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Well-meaning cyclist gets into trouble

George Debono, author of the report on environmental pollution being led down the steps of the Auberge de Castille, the Prime Minister's office in Valletta yesterday by the policeman on duty. True to his beliefs, Dr Debono had cycled up to Castille and was about to rest his bicycle by one of the cannon outside the PM's office but the arm of the law proved too long and he was stopped in his tracks. Photo: Chris Sant Fournier.

George Debono, author of the report on environmental pollution being led down the steps of the Auberge de Castille, the Prime Minister's office in Valletta yesterday by the policeman on duty. True to his beliefs, Dr Debono had cycled up to Castille and was about to rest his bicycle by one of the cannon outside the PM's office but the arm of the law proved too long and he was stopped in his tracks. Photo: Chris Sant Fournier.

An environmentally-conscious doctor who cycled to Auberge de Castille to present the Prime Minister with a report on pollution and the state of the environment had his particulars taken by a policeman stationed there after he reportedly tried to rest his bicycle against one of the cannon there.

The incident took place at about midday yesterday when George Debono, the author of a report on pollution and energy conservation in Malta, arrived outside Castille on his bicycle.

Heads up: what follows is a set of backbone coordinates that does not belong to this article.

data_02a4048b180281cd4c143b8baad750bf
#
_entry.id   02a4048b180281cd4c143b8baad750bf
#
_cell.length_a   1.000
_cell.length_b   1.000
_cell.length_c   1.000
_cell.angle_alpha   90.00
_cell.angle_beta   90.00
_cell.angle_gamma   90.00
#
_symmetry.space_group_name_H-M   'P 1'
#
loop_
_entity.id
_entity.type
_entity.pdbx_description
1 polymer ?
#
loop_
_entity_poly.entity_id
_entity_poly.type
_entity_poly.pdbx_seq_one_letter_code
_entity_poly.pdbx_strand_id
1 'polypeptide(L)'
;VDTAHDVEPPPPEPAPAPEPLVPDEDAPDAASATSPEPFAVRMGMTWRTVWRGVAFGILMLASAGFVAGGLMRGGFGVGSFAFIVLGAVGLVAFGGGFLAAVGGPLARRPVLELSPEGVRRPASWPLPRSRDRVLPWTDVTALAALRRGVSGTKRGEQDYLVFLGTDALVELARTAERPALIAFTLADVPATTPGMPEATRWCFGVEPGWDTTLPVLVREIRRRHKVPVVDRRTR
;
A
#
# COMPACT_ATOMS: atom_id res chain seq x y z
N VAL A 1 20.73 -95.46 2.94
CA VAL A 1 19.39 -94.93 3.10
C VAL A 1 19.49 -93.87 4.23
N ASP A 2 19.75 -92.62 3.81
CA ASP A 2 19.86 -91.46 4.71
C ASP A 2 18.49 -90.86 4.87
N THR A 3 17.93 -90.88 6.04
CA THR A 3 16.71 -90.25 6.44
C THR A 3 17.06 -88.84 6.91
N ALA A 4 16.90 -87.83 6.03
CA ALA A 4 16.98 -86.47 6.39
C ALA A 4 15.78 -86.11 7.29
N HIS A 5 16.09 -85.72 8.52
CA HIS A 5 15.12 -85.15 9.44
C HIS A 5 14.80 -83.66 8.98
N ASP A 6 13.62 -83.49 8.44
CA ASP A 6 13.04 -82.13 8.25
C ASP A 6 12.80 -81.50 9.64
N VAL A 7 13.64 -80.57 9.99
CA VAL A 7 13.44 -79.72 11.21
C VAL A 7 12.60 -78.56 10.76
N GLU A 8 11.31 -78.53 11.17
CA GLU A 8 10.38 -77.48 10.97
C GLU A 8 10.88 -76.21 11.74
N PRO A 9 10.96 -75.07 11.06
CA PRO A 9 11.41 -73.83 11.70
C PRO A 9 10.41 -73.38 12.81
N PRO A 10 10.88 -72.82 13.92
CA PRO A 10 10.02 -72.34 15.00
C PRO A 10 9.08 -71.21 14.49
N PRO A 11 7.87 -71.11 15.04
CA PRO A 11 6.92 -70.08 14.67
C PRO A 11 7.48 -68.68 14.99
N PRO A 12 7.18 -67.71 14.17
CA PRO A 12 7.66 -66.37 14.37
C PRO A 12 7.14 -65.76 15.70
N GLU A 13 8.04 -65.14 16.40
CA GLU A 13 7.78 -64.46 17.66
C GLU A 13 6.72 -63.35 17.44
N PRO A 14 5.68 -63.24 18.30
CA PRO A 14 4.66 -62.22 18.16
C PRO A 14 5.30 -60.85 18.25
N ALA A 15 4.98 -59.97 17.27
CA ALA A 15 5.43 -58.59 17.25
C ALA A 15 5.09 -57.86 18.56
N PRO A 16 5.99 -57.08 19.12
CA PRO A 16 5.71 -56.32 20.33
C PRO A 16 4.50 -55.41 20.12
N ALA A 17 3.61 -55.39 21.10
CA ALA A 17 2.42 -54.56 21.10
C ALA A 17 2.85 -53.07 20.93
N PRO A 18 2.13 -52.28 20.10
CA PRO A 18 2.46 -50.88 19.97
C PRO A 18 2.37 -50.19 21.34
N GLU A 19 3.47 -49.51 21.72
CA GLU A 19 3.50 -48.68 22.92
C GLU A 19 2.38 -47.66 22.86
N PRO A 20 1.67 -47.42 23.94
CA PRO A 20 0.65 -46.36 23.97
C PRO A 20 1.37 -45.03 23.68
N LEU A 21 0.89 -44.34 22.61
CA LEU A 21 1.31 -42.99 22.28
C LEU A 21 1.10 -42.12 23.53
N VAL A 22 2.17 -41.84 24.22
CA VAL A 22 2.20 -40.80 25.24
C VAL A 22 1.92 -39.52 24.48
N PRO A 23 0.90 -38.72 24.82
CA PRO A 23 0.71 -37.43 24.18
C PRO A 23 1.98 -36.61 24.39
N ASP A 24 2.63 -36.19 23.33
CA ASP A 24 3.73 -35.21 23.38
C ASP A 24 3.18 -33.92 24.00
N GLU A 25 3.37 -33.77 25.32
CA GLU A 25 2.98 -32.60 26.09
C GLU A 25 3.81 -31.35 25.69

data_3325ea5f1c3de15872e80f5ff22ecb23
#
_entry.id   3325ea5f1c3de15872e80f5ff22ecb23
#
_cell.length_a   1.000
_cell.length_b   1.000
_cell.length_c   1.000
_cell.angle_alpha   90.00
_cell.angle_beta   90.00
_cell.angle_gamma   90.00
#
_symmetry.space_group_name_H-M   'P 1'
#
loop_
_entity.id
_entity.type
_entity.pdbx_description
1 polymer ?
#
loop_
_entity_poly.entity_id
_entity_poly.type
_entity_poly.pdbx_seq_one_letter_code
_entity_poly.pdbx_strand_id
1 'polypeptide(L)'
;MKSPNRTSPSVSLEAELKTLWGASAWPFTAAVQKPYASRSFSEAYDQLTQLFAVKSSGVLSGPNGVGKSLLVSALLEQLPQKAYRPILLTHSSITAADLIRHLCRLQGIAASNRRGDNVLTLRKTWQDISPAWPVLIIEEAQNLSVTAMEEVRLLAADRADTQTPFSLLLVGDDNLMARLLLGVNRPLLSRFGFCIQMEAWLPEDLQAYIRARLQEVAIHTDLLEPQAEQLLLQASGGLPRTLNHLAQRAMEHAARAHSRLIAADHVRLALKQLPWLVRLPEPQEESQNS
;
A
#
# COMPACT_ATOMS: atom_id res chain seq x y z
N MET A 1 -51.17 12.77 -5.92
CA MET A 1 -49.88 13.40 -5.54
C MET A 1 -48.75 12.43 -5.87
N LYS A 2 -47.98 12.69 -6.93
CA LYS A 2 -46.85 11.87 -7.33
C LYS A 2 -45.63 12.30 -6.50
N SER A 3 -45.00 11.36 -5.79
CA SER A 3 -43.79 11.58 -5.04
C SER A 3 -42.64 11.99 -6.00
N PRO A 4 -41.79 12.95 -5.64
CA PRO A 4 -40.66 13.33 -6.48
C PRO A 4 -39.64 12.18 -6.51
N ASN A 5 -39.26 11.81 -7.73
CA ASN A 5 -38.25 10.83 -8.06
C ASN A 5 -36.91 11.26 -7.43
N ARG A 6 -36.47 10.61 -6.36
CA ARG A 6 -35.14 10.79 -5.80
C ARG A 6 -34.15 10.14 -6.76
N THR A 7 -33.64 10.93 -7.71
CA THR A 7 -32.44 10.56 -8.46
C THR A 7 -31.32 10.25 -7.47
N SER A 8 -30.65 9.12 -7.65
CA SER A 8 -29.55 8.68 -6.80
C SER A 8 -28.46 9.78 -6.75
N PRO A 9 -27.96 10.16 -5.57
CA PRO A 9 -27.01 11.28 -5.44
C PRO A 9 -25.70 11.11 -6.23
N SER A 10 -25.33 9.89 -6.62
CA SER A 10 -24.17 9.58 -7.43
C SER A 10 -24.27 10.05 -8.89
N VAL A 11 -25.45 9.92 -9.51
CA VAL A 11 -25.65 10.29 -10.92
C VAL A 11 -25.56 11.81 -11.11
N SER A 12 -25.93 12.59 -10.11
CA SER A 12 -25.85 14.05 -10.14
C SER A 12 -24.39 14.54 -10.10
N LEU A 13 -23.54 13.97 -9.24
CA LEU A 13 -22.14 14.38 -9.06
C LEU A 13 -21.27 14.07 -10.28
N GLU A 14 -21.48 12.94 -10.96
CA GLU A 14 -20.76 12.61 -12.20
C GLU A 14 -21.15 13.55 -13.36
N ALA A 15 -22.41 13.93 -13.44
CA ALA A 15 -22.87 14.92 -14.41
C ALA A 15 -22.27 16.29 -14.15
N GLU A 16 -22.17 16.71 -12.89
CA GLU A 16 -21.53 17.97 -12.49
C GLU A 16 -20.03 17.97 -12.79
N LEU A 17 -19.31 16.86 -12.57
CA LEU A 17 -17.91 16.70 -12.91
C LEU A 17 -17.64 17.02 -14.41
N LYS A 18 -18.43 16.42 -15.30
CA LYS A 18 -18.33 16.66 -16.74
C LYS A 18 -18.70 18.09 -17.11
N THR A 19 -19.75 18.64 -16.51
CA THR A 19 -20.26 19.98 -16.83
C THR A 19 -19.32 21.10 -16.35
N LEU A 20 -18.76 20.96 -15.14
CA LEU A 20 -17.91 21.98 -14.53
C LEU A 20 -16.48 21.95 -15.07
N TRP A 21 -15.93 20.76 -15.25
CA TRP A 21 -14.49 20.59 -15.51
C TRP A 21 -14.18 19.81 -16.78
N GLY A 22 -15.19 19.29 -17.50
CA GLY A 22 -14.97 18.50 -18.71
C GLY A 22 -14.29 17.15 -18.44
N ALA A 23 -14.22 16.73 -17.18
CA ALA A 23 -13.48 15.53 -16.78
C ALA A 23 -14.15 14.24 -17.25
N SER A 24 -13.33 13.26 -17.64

As a photographer of The Times was taking pictures of Dr Debono on the steps of Castille, the policeman on duty walked up to him and ordered him to move away from the steps, saying that was the Office of the Prime Minister. The policeman then asked Dr Debono for his particulars and demanded to see his identity card.

Police sources said the officer had objected because Dr Debono wanted to place his bicycle next to one of the two cannon just outside the door to Castille.

The policeman on duty even told the photographer of The Times to delete any pictures he had taken. The photographer refused and the policeman then took the photographer's particulars.

When a journalist of The Times asked the policeman for an explanation as to what was happening, the officer referred the journalist to the police Community and Media Relations Unit. When the journalist reacted saying that both the officer and the police force could then react to a news story about the incident that would appear on The Times, the officer ordered the journalist to give him his particulars.

The policeman was heard calling a superior to inform him/her about what had happened and that "a journalist had taken his official number and a press photographer had taken photographs of him".

Sources said the Police Commissioner had been informed about the incident.

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